How the UAW strike affects local mechanics, car dealerships
ROCKFORD, Ill. (WIFR) - The United Auto Workers (UAW) strike against Detroit’s big three: Stellantis, Ford and General Motors is making history, expanding to 38 distribution centers in 20 states. The strike is targeted. Instead of randomly striking facilities across the nation, auto workers are targeting these distribution centers that ship parts to dealerships.
So while manufacturing vehicles like the Ford F-150 isn’t stopping, the strike could interfere with people trying to get their cars repaired.
“I don’t believe it’s gonna affect the overall cost of vehicles,” Joe Hamblock said with Hamblock Ford in Belvidere.
He says there’s a difference between a car’s cost and overall value.
“There’s great value right now in new and used cars. The manufacturer I’m sure will keep track of where the value is for new cars and market them accordingly,” he said.
Hamblock owned his business through the pandemic, so rapidly changing prices is not a new concept. However, he thinks his business won’t be impacted as much as car mechanics.
“When COVID first came in there were some shortages on parts, there were supply chain issues,” Craig Degutis says, owner of Kar Kraft Mechanical Repair in Rockford.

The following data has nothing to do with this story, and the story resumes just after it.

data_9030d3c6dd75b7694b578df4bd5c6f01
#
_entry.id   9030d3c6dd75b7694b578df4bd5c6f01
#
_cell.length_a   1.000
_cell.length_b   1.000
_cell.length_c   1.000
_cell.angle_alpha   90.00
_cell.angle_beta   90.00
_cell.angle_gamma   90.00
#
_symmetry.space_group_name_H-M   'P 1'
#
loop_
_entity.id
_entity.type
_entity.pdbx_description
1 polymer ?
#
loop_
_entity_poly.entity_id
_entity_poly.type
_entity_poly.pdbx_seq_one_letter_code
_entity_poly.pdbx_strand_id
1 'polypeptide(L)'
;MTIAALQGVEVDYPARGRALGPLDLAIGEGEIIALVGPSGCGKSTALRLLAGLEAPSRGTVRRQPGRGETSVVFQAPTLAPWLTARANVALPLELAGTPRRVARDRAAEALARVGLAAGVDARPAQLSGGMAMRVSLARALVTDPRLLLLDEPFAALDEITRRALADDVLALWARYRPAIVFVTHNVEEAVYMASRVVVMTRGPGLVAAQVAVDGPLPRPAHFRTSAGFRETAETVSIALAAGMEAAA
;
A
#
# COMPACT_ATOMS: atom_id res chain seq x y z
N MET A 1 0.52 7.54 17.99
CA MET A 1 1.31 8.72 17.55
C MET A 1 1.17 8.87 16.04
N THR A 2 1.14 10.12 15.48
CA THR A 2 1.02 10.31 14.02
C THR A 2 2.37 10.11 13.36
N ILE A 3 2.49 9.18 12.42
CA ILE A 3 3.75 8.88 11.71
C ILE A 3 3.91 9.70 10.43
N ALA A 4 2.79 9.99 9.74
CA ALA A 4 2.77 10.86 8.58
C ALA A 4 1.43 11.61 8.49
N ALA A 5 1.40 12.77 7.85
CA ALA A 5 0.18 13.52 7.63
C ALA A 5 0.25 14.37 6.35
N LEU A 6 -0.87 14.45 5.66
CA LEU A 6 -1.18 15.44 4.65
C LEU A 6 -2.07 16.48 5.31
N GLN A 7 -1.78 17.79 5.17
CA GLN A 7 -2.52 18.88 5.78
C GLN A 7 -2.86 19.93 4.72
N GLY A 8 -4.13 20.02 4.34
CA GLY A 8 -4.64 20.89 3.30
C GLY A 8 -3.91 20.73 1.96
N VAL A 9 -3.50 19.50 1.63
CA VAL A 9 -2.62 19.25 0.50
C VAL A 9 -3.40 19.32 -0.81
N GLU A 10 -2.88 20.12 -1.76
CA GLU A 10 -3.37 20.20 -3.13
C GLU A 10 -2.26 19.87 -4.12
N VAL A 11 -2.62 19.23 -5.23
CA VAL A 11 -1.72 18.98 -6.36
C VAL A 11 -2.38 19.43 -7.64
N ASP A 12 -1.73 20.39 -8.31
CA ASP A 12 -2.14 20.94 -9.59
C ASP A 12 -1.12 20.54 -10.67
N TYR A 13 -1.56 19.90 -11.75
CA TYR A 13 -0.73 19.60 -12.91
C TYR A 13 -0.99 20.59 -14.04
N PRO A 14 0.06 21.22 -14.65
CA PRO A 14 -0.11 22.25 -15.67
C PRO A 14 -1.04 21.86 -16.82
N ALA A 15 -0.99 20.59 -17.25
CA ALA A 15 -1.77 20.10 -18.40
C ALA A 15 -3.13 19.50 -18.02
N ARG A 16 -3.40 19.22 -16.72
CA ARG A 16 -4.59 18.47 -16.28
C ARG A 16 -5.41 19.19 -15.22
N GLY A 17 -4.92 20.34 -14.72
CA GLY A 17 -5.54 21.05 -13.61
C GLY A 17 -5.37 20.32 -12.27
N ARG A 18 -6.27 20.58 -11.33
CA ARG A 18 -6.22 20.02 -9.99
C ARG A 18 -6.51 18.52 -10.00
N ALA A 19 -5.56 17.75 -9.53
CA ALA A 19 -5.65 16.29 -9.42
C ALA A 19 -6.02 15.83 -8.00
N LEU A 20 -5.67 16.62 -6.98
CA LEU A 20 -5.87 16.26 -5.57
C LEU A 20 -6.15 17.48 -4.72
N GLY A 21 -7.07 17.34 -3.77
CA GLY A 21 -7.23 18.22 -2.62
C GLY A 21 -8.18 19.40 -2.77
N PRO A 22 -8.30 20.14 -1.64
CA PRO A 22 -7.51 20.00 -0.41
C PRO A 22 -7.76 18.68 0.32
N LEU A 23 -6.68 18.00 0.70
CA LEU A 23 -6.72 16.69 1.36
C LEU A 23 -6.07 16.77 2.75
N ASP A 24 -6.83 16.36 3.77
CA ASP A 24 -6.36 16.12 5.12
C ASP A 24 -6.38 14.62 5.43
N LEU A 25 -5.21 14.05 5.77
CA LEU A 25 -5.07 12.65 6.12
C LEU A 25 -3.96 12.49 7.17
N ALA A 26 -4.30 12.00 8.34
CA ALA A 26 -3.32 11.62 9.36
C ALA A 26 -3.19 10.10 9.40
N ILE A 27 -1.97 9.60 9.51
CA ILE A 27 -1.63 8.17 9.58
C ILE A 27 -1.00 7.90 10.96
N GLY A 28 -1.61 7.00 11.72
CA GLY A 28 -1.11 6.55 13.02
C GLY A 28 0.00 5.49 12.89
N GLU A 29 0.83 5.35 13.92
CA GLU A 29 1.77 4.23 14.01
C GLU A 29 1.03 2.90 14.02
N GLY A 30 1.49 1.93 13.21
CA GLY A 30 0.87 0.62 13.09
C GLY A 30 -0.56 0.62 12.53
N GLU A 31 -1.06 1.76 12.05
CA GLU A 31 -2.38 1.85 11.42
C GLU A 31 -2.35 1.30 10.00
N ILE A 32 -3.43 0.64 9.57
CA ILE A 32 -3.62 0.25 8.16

He took the helm more than a decade ago. He’s worried Deja Vu could be kicking in.
“We may have to outsource or look for some different parts, maybe used or aftermarket,” he said.
Degutis says mechanics around the stateline are still seeing residual effects from the pandemic, with one car of his still waiting for a replacement seatbelt buckle months later. If all mechanics start ordering the same parts to stock up due to the strike, the backup could become even longer.
“When there’s a shortage we’re all looking for those parts,” Degutis said.
But he still has faith that the ship will run smoothly because they have been in this situation before.
“We’re hoping things will smooth out, we can slide right through the repairs quickly for customers, and they will be without their cars for the least amount of time,” he told 23 News.
As for those at the sales desk, the big three used to make up 90% of the domestic auto market. That number is now 39%, which means you won’t see as much industry-wide disruption on new car prices.
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